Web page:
NEW BRUNSWICK, N.J. – The New Jersey Health Foundation has awarded a $50,000 Innovation Grant to Eon Soo Lee, assistant professor of mechanical and industrial engineering at the New Jersey Institute of Technology, to advance the development of a microfluidic chip that provides instant diagnostic results, advancing earlier detection and diagnosis for patients.
If successful, the biochip will expedite the diagnosis of many diseases, including viral infections and cancers.
“We are interested in Dr. Lee’s project because the biochip he is developing would provide instant results at a local office or point of care without needing sample preparation,” said Dr. George Heinrich, vice chairman and CEO of NJHF, in a statement.
The biochip will also reduce the possibility of sample contamination by minimizing the need for flow control devices and connecting tubes.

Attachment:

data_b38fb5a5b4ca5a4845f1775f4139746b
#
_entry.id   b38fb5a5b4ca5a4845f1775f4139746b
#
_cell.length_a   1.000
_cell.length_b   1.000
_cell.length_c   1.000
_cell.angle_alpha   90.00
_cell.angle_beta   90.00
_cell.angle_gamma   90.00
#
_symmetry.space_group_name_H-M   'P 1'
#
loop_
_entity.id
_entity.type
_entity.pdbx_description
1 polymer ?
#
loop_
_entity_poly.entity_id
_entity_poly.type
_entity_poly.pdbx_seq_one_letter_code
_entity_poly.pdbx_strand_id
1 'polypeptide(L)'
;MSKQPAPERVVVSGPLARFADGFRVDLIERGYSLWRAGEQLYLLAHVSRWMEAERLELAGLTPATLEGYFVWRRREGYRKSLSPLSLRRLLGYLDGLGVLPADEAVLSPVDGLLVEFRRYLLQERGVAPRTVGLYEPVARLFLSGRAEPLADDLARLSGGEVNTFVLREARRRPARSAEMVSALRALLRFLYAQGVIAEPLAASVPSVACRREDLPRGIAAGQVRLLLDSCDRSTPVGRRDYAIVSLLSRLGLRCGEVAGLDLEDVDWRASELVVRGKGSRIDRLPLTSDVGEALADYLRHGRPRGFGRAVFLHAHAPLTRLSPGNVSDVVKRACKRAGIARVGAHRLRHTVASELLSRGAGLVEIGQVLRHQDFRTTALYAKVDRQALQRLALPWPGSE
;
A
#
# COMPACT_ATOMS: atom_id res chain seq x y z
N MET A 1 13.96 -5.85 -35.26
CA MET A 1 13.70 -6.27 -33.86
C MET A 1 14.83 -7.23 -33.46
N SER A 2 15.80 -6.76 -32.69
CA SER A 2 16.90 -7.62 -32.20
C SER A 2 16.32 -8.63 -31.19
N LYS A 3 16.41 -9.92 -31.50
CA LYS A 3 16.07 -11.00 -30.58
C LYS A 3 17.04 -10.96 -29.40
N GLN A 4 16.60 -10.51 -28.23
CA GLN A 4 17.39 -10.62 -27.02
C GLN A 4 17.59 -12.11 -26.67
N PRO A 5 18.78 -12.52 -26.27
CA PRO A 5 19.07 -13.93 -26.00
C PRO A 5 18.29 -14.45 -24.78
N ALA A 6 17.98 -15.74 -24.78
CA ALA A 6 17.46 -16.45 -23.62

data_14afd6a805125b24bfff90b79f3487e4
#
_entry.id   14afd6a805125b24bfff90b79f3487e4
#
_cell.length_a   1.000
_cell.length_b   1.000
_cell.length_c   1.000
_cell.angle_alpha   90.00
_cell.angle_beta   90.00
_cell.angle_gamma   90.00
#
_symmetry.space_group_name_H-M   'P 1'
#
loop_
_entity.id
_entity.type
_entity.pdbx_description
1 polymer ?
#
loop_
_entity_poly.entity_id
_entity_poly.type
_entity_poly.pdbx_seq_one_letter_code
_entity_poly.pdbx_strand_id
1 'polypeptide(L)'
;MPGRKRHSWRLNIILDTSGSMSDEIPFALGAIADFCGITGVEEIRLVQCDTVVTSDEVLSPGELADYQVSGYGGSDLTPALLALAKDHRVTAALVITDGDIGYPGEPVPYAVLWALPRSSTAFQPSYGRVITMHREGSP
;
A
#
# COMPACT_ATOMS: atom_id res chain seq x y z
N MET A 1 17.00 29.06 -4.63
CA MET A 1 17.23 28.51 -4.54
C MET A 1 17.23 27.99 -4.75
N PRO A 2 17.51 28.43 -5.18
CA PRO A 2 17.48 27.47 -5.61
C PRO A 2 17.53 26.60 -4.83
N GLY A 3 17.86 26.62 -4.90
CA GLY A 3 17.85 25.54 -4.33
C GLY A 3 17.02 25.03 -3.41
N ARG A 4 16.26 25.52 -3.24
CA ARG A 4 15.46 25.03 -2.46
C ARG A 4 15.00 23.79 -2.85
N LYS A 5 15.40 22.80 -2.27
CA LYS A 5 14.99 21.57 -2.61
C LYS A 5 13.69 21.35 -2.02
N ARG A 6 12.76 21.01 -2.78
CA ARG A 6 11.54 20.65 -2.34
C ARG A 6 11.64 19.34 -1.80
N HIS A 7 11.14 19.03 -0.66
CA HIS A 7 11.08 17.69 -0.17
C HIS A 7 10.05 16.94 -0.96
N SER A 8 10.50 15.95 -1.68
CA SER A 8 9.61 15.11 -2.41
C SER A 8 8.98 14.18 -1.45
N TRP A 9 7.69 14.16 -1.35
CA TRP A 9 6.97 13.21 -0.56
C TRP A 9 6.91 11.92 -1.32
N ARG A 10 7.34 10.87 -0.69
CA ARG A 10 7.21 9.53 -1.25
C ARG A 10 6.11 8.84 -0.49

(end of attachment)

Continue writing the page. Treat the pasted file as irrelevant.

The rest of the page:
Heinrich said doctors currently rely on diagnostic devices that require a minimum of four hours of sample preparation through centralized diagnostic centers.
“As we know, early detection can improve treatment outcomes for patients significantly,” he said.
Lee previously won funding for his research from the National Science Foundation I-Corps program as an NJIT site team, and then from the agency’s national program.
“The customer insights Dr. Lee gained through I-Corps provided market validation for the discussions with New Jersey Health Foundation that led to this project,” said Judith Sheft, associate vice president for technology and enterprise development at NJIT’s New Jersey Innovation Institute, in a statement. “We anticipate additional collaborations with NJHF that will leverage our respective capabilities to bring new technologies to the market.”